On 13 April 2021, Chelsea also made history by playing a ‘home’ game away from Stamford Bridge for the first time. Covid travel restrictions meant both legs of the Champions League quarter-final clash with Porto were staged at Estadio Ramon Sanchez Pizjuan in Seville.
Ironically, for the same reason the final of the competition was later moved to Porto’s home ground, producing our second win in that stadium in five attempts.
The past two campaigns have been affected by the pandemic, with a significant number of matches played behind closed doors.
Crowd-free stadiums were used to explain the apparent loss of home advantage across the Premier League, with away wins (40 per cent) outstripping those for the host (38 per cent).
For the first time since 2015/16 (when we finished 10th) the Blues earned a marginal majority of our top-flight points on the road. In 2019/20, 55 per cent of our total came at the Bridge and 45 per cent on opposition grounds.
Despite the intensity of the shortened schedule, the number of times they were called into action, and the prevalence of coronavirus, Chelsea’s players missed fewer matches through injury or illness than any other Premier League club.
According to the specialist website @PremierInjuries, the Blues had 26 injuries or illnesses in 2020/21, at a rate of one absence every 201 minutes played. A cumulative total of 54 games were missed, which was 32 better than the next fewest, Arsenal, on 86.
Victory over Manchester City in Porto brought the 27th major honour to the club’s trophy cabinet and the 22nd in the past 24 years. All the silverware is on show in a new display at the official museum, which recently reopened along with stadium tours.
English clubs - most major honours
1 Liverpool 45
2 Manchester United 43
3 Arsenal 32
4 Chelsea 27
5 Manchester City 22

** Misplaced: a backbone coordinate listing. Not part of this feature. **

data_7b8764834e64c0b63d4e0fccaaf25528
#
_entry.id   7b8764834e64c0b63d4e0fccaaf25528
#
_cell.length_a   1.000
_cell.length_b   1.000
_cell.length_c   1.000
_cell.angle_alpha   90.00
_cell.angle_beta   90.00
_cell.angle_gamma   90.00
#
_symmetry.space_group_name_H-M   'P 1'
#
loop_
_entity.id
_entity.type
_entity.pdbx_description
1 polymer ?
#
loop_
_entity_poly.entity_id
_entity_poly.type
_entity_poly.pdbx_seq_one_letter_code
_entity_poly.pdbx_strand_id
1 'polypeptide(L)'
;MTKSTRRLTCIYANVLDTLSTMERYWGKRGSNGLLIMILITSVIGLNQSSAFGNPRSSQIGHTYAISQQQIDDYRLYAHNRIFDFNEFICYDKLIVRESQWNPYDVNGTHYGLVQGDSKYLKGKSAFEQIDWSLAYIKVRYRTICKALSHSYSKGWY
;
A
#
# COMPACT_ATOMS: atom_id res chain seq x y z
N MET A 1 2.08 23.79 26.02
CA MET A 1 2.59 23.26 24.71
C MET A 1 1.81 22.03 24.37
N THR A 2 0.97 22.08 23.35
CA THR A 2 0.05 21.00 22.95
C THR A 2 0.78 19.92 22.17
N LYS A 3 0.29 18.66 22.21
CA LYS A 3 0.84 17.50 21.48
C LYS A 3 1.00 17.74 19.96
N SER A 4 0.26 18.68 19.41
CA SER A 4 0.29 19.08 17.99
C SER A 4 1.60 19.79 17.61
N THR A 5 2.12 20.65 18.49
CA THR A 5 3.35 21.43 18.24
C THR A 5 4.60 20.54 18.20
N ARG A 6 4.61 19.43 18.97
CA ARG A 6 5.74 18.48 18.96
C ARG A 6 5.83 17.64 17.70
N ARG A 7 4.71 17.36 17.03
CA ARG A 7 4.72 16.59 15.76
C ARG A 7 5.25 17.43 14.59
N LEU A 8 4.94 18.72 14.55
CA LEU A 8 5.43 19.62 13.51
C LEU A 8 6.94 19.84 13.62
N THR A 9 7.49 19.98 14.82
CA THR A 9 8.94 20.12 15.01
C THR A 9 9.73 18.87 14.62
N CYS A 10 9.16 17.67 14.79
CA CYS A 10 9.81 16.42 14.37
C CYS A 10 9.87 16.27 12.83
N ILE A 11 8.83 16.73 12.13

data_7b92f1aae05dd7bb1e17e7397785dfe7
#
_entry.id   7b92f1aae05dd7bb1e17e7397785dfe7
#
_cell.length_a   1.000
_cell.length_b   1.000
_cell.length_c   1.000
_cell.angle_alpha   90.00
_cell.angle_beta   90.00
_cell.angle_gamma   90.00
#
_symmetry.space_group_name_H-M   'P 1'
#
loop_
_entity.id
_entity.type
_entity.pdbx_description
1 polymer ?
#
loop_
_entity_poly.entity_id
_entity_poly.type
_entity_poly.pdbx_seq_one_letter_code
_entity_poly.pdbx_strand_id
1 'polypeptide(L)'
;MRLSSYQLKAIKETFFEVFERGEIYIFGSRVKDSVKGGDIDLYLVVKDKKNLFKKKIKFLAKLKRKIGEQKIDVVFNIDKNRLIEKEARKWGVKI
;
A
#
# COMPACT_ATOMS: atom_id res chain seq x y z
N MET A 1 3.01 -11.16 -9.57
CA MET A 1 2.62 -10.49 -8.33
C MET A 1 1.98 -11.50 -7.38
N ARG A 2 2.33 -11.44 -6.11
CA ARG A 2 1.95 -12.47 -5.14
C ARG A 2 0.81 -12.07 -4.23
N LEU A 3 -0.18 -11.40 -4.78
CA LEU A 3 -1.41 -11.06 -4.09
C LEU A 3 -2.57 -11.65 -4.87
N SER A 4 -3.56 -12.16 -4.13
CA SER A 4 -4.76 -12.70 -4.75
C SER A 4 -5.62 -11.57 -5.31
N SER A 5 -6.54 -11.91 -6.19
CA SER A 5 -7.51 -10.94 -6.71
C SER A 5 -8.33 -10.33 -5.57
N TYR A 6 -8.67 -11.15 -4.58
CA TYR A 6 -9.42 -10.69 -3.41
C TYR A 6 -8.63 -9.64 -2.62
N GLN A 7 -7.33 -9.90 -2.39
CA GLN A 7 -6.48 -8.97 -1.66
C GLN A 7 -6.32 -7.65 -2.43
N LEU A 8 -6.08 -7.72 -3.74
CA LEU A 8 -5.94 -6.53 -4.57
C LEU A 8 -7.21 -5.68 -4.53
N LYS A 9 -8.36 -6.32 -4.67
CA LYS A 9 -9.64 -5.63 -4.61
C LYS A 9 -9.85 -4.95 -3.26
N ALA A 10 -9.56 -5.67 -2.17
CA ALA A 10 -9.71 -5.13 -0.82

6 Aston Villa 21
7 Tottenham Hotspur 17
8 Everton 13
9 Newcastle 12
10 Blackburn Rovers 11
= Nottingham Forest 11
London is Blue
Chelsea also finished the season as London’s highest-placed club for the 14th time in 16 seasons and the 24th occasion since 1907/08.
VAR better for Blues
This was the second Premier league season involving the Video Assistant Referee (VAR) system. Although it may not have felt like it, Chelsea fared far better on VAR overturns in 2020/21 than during the previous campaign.
Of the 13 Stockley Park interventions this season where a review led to a change of decision, the net result was plus three goals for the Blues, compared to minus two last season.
Thanks Frank and Jody
Both Chelsea’s Champions League triumphs came after a mid-season managerial change. Two true Blues, Frank Lampard and Jody Morris, did a good job in very difficult circumstances last season and this. Before results went awry they had navigated the team safely through to the knockout phase of the Champions League as group winners – and we would not even have been in it to win it but for their contribution in 2019/20.
Chelsea Women go from strength to strength
Chelsea Women were in near-unstoppable form again this season, dominating the WSL for back-to-back titles and winning 18 of their 22 matches.
The attacking duo of Sam Kerr and Fran Kirby was especially delightful to watch, the Aussie winning the Golden Boot and the latter being crowned the Player of the Season. Manager of the Season Emma Hayes, who also steered her stellar crew to Conti Cup glory and a maiden Champions League final, may yet complete a famous treble when the postponed FA Cup quarter-finals resume in September. Season tickets are available here
Premier League – fourth
FA Cup – runners-up
Carabao Cup – fourth round
Champions League – Winners
FA Women’s Super League – winners
2019/20 Women’s FA Cup – quarter-final
2020/21 Women’s FA Cup – quarter-final (resumes September)
Continental League Cup – winners
Women’s Community Shield - winners
UEFA Women’s Champions League – runners-up
Premier League 2 – runners-up
Checkatrade Trophy – group stage
U18s Premier League – seventh
2019/20 FA Youth Cup – runners-up
2020/21 FA Youth Cup – fifth round
U17s Premier League Cup – group stage